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Discussion Starter #11



This is at 86k. I’m not sure if you can see but that top peice is less than half thickness.
 

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Those were Mopar at 16 a peice. If your saying Bosch is costly, I’m afraid to ask.

What’s funny is I asked the parts guy what the difference between mopar and champion and he said, “I wouldn’t put Champion in my lawnmower”.

I’m at 80K and my plugs are burnt. I don’t think 100k is an accurate interval.


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What a dick. Champion makes the best lawnmower spark plugs. I suppose one can have a certain amount of success with Champion plugs or else they wouldn't still be in business, but my experience does not bear this out. In carburetted engines AC or Autolite last longer and are far less likely to foul. Edelbrock had a recommendation for Champion with its heads (big block Chevy, 11.5:1, twin Dominators) and they were awful. For computer engines I have never had a failure or poor life from NGK.
 

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What's amazing is I just replaced the originals in my 11 GC at 163k (not my fault, just bought it from my brother in law) and they looked almost identical to the ones above with half the miles.

I paid $14 each for them from my local Chrysler dealer with my discount.
 

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I have always used NGK plugs in all my vehicles.
 
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Those were Mopar at 16 a peice. If your saying Bosch is costly, I’m afraid to ask.

What’s funny is I asked the parts guy what the difference between mopar and champion and he said, “I wouldn’t put Champion in my lawnmower”.

I’m at 80K and my plugs are burnt. I don’t think 100k is an accurate interval.


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Keep in mind that the parts guy works a low paying parts counter job. That is probably because he is not highly qualified at other things. If he were a highly skilled and qualified mechanic, he would probably be out in the shop repairing vehicles.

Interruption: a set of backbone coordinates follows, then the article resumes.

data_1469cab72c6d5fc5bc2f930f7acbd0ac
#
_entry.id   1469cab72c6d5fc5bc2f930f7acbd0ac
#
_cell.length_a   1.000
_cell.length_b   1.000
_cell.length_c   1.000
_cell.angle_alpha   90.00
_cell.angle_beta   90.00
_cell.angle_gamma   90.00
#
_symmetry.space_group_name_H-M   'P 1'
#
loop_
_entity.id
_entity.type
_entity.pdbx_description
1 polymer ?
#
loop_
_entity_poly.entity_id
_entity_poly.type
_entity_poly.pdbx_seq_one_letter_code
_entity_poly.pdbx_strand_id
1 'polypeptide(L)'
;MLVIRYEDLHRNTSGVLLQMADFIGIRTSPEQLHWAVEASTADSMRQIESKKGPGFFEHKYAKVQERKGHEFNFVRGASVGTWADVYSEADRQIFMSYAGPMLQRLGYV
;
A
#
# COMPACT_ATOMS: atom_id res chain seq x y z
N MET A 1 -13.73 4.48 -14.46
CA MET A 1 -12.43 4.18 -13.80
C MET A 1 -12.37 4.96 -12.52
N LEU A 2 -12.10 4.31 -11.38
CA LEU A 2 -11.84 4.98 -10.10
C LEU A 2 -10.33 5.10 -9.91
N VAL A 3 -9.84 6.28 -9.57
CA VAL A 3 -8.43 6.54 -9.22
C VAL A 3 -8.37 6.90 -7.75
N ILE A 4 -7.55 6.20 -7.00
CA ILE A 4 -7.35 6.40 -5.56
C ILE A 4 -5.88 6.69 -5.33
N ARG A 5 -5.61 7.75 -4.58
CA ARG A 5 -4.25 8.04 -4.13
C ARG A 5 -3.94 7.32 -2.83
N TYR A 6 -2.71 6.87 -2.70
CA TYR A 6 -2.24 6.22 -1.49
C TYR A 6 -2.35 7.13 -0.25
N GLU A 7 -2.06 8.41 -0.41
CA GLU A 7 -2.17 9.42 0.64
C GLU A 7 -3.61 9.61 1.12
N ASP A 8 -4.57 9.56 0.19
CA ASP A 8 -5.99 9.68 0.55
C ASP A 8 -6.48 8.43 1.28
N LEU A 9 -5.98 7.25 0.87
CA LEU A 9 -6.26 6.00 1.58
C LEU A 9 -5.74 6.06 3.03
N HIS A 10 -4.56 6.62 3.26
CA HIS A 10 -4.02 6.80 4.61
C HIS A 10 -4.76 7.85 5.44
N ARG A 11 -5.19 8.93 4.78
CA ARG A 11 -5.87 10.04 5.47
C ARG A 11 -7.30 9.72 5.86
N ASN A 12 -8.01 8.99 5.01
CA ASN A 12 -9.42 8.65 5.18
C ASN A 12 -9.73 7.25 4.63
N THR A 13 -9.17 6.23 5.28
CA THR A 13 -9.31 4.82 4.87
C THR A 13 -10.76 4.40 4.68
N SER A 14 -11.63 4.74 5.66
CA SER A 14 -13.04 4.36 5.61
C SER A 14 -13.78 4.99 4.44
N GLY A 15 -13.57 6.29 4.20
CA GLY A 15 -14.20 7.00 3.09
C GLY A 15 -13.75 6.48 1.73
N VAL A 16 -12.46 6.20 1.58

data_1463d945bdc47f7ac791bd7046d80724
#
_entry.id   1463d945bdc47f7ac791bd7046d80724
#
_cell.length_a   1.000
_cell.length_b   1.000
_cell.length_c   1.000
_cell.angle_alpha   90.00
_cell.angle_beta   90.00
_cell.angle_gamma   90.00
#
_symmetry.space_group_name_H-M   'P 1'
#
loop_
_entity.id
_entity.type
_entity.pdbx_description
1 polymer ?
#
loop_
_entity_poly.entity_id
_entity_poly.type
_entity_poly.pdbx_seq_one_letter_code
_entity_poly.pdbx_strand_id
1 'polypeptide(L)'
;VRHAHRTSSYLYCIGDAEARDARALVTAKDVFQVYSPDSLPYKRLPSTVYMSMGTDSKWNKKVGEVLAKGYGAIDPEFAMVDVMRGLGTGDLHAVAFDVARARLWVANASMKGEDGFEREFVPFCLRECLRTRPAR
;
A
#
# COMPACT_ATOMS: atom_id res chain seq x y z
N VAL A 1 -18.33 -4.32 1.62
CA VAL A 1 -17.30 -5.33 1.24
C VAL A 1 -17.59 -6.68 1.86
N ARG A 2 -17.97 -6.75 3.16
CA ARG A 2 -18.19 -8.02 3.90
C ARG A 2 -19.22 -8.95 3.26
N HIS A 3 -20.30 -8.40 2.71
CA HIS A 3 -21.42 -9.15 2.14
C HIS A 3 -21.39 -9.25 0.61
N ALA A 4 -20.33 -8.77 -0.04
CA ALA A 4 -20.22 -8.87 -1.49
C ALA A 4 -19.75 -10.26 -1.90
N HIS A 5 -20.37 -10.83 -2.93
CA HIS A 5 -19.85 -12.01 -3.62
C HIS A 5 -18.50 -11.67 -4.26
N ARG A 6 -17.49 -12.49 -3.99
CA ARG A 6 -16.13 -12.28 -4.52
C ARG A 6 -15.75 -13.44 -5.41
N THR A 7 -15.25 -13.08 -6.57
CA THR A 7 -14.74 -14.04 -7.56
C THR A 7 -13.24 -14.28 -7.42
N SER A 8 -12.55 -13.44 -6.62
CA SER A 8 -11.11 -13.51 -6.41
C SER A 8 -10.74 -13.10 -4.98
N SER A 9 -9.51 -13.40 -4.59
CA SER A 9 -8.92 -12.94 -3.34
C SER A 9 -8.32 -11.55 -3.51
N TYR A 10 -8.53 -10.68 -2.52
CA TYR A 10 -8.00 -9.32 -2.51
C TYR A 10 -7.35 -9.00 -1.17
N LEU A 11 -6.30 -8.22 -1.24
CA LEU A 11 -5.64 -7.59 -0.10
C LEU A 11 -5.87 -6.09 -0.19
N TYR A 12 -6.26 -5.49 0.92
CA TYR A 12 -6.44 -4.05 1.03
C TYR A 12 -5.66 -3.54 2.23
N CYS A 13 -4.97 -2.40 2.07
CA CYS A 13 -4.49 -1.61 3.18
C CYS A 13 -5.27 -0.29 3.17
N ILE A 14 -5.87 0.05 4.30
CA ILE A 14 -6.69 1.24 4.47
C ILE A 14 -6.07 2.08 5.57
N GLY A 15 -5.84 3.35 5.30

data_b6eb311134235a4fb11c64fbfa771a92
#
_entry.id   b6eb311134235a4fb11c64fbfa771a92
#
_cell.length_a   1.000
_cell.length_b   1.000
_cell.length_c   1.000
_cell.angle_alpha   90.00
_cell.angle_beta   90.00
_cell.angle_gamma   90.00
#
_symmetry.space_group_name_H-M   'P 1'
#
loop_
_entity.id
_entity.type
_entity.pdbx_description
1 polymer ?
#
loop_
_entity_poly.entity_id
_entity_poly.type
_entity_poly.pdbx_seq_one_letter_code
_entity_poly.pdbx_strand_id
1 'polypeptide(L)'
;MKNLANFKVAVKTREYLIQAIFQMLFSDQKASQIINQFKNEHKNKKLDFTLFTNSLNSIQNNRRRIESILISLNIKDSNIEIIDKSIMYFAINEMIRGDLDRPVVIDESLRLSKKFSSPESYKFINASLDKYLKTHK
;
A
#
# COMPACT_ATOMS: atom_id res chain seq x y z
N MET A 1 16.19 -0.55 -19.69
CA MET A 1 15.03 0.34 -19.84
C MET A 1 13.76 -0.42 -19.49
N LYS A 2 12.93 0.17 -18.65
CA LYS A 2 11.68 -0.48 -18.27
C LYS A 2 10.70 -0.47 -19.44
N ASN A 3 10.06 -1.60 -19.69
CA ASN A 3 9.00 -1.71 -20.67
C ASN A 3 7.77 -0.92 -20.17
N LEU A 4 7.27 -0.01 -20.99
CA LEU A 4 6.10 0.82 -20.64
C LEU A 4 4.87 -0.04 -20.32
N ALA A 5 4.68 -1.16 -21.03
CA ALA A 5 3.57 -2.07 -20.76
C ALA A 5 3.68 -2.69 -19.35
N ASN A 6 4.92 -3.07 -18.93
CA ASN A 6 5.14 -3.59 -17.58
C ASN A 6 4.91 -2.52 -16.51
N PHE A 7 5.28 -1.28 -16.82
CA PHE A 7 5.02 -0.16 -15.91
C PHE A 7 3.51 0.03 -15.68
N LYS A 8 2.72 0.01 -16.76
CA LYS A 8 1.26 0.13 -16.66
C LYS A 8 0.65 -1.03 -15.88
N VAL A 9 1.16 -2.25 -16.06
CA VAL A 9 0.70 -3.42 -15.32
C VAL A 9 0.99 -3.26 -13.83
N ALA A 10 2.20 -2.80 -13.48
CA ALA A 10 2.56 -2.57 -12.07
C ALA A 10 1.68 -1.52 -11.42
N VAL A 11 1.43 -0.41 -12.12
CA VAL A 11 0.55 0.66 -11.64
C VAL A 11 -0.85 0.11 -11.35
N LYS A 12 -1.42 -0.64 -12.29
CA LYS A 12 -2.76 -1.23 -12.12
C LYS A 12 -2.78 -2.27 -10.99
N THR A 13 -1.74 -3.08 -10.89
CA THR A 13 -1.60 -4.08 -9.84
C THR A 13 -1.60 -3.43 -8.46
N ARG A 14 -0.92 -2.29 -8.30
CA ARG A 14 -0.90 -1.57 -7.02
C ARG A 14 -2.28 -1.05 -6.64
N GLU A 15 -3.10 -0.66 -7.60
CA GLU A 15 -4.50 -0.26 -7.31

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If you all have an Advanced Auto Parts store nearby, they sell the correct Campion Plugs for $8.49. You can buy them on-line from them too.

advanced plugs.JPG
 

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But the OEMs (for at least the older JK's, like my '12) are not iridium, right? I'd like to go with iridium, but with the Lifetime warranty, I need to stick with OEM
 

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But the OEMs (for at least the older JK's, like my '12) are not iridium, right? I'd like to go with iridium, but with the Lifetime warranty, I need to stick with OEM
In my 2013 JKU, the plugs are iridium. When I changed the factory plugs, the factory plugs that I removed were the same iridium model that Champion said my Jeep required. I just looked on the Champion web site and your 2012 takes the same iridium plugs as the 2013.
4476077
 

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As already mentioned, this is not a easy replacement. So just purchase them from your Jeep Dealer. Make sure that the gap is correct.
 

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Since it is such a hassle to change them, I would stay with a premium plug for sure. It looks like the OEM is a Champion 9407 (Mopar SP149125AE) and I would use those or an NGK 9723 Laser. Both are rated for 80-100k miles. Some Iridiums are only rated for 60k miles... I think this is an important spec to look for.